A few years ago I went on a sausage-making binge. My family far preferred this to my Sweet-Potato-‘Fly’-fermenting binge and my Saint Marcellin-cheese-aging binge and my Takuan-pickle-under-the-kitchen-sink binge. Those strange forays into the kitchenolocial unknown were largely unsatisfying and often resulted in a gurgling mess, a heap of inedible sludge, and an unexplained case of hives for somebody or other.
Homemade sausage, however, is a thing of beauty – nearly all family members agree.
So how might I segue this into Cornbread Stuffed…um…Neck Roast, you ask?
While the following description may be doing a great disservice to what is actually a complex and ancient artisan food, what I learned through my binge is that sausage is (sorry, Bruce Aidells) pretty much just good tasting junk stuffed into a food-tube of some sort.
During my 2009 Thanksgiving Day (TD) food prep work, I found myself with:
1. A few extra wallops of cornbread stuffing, and…
2. A distinctly casing-like few inch tube of extra turkey neck skin.
I tilted my head sideways, nibbled a few of the spicy pecans meant for the guests, and got an idea:
I stuffed that neck skin tube within an inch of its life with the stuffing I had leftover. I put a few stitches in here and there with those little “sew up the turkey” kits you buy at the store, and roasted the whole little mess alongside the turkey.
Perfectly browned and shatteringly crispy on the outside, it took every inch of willpower I had (plus another handful or two of spicy pecans) to keep me from chowing down on my golden TD masterpiece right then.
If you are lucky enough to find yourself with an extra plunk or two of stuffing (of any sort) and a turkey with an extra flappy…um…neck, then you have to try this, even just for a little secret stash of snacking before dinner.
I love to use this cornbread stuffing recipe because it’s ever-so-slight sweetness and dense texture works perfectly. If you’re not into the whole neck thing, then it’s a great “wow” stuffing that’s easy to make necklessly ahead of time. Last year (these photos) I just used some spare chestnut stuffing, which wasn’t as perfect at holding its shape as well as the cornbread.
This is a Saveur-meets-Muddy-Kitchen recipe. On TD, nothing I do (or anyone does for that matter) is entirely original. The following is for stuffing for the whole bird and serves 10-12. You will only use a cup or two of it for the actual roast.
CORNBREAD STUFFED…UM…NECK ROAST
The cornbread part (which I make 1 – 3 days ahead of time):
7 tbsp. butter, melted
2 cups yellow or white cornmeal
2/3 cup all-purpose flour
5 tsp. baking powder
1 1/2 tsp. salt
1 1/2 tsp. sugar (optional)
1 2/3 cups buttermilk
4 eggs, well beaten
- Preheat oven to 400°. Grease a medium cast-iron skillet or baking dish with 1 tbsp. of the butter and set aside. Mix cornmeal, flour, baking powder, salt, and sugar (if using) together in a large mixing bowl. Add buttermilk and eggs and beat with a wooden spoon until thoroughly mixed. Add remaining butter and stir until just mixed.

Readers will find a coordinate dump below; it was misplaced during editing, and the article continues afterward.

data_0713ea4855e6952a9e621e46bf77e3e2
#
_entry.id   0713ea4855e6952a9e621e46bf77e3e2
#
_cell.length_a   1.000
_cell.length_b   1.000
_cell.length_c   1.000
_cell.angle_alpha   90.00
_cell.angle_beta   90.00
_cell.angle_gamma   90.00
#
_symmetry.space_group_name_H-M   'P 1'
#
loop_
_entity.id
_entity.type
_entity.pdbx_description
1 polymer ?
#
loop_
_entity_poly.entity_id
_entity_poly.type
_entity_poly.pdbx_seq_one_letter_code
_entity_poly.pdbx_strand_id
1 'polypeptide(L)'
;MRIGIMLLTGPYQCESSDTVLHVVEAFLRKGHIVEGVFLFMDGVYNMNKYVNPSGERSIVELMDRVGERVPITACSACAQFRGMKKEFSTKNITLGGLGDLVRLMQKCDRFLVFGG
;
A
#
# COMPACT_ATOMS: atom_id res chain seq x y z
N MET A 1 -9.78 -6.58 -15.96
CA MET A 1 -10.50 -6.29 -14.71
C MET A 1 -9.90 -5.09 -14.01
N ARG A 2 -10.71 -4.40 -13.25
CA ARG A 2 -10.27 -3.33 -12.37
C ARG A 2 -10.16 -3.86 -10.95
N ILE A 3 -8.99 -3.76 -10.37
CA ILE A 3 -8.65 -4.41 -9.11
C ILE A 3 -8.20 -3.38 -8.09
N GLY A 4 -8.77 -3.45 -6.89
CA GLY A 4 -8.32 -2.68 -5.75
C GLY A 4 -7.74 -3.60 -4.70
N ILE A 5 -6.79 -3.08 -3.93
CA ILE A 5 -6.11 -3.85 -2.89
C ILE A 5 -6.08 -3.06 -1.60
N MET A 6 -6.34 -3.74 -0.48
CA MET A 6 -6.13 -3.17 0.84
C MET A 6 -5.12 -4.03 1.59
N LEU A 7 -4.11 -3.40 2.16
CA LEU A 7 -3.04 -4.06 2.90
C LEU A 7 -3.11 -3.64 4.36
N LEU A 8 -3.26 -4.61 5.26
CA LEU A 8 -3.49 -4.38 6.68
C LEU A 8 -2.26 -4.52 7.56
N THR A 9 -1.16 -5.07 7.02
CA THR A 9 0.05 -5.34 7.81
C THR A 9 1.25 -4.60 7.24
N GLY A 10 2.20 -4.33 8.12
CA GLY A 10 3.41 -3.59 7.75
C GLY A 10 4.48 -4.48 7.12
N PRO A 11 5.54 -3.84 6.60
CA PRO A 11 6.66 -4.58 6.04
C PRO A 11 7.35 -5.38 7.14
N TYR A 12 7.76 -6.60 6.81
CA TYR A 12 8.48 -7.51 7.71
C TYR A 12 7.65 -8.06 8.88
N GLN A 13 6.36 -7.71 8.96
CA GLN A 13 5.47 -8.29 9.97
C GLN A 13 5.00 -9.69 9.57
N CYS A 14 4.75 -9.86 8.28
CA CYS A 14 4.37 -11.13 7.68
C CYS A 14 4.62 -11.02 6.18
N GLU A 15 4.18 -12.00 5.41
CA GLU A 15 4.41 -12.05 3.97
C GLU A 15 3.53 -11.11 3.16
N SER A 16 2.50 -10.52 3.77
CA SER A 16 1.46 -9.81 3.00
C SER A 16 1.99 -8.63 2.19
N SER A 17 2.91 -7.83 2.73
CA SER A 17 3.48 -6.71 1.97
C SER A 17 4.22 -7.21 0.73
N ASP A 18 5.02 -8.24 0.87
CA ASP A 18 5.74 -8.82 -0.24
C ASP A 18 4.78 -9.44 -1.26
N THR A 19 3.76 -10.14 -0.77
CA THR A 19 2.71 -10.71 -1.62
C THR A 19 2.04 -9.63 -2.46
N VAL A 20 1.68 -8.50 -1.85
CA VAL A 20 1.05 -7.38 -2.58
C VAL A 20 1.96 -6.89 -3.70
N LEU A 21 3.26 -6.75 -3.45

- Pour batter into prepared skillet or dish and bake until golden, firm to the touch, and cracked on top, about 30 minutes. Set aside to let cool.
The stuffing part:
1/2 lb. butter
3 medium yellow onions, peeled and finely chopped
1/2 head celery, finely chopped
1 tbsp. finely chopped fresh rosemary
Salt and freshly ground black pepper
1 lb. pork sausage, removed from casings
6 cups crumbled Corn Bread (from the previous recipe)
1/2 bunch parsley leaves finely chopped
1/4 cup sweet Madeira
- Preheat oven to 350°. Melt butter in a large cast iron skillet over low heat. Add onions and cook until soft, about 20 minutes. Add celery and rosemary; then generously season with salt and pepper and cook for 5 minutes more. Remove from heat and transfer to a large bowl.
- In the same skillet, cook sausage over medium heat, breaking meat up with a fork, until just cooked through, about 10 minutes. Transfer sausage to onion–celery mixture. Add corn bread, parsley, and Madeira, adjust seasonings, and mix well. Allow the sausage to cool a bit making sure the consistency is moist but still dense enough to hold a ‘snowball’ when compressed.
- To stuff the neck, spoon stuffing into the tube of neck skin being very careful not to tear it. You’ll be surprised how large this little roast will get. For a normal family meal, this alone would feed everybody. Once the neck is filled to capacity, it may need a bit of trussing here and there to hold it all together.
- Transfer this mini roast onto a small baking dish. It can go right in the over alongside the turkey. It’s done in about 30 – 40 minutes but overcooking it won’t kill it because it simply bastes in its own yumminess.
When the roast is done, let it cool for at least as long as the turkey then slice it up into beautiful circles. Make sure to try one before it leaves the kitchen – these are always the first to go.
Take your boots off before you come in here!